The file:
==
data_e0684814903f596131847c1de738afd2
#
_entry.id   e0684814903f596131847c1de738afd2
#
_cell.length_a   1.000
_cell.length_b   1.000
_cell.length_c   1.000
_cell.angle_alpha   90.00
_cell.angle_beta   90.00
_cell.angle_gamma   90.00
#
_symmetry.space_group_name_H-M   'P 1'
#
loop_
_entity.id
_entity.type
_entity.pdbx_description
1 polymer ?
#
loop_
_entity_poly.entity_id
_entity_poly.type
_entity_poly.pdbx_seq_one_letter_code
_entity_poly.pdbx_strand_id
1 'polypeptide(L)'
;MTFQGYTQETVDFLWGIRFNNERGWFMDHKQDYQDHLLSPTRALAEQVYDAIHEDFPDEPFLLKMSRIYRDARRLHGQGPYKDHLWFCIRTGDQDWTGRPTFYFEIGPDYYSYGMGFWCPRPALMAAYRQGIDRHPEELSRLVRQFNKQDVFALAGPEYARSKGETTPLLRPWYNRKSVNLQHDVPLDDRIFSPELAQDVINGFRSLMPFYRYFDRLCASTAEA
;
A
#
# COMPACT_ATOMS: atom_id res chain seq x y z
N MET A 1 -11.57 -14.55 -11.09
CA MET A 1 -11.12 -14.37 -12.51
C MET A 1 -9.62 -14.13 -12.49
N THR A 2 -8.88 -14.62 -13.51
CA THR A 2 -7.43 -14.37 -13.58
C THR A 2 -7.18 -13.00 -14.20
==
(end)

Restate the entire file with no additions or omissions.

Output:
data_e0684814903f596131847c1de738afd2
#
_entry.id   e0684814903f596131847c1de738afd2
#
_cell.length_a   1.000
_cell.length_b   1.000
_cell.length_c   1.000
_cell.angle_alpha   90.00
_cell.angle_beta   90.00
_cell.angle_gamma   90.00
#
_symmetry.space_group_name_H-M   'P 1'
#
loop_
_entity.id
_entity.type
_entity.pdbx_description
1 polymer ?
#
loop_
_entity_poly.entity_id
_entity_poly.type
_entity_poly.pdbx_seq_one_letter_code
_entity_poly.pdbx_strand_id
1 'polypeptide(L)'
;MTFQGYTQETVDFLWGIRFNNERGWFMDHKQDYQDHLLSPTRALAEQVYDAIHEDFPDEPFLLKMSRIYRDARRLHGQGPYKDHLWFCIRTGDQDWTGRPTFYFEIGPDYYSYGMGFWCPRPALMAAYRQGIDRHPEELSRLVRQFNKQDVFALAGPEYARSKGETTPLLRPWYNRKSVNLQHDVPLDDRIFSPELAQDVINGFRSLMPFYRYFDRLCASTAEA
;
A
#
# COMPACT_ATOMS: atom_id res chain seq x y z
N MET A 1 -11.57 -14.55 -11.09
CA MET A 1 -11.12 -14.37 -12.51
C MET A 1 -9.62 -14.13 -12.49
N THR A 2 -8.88 -14.62 -13.51
CA THR A 2 -7.43 -14.37 -13.58
C THR A 2 -7.18 -13.00 -14.20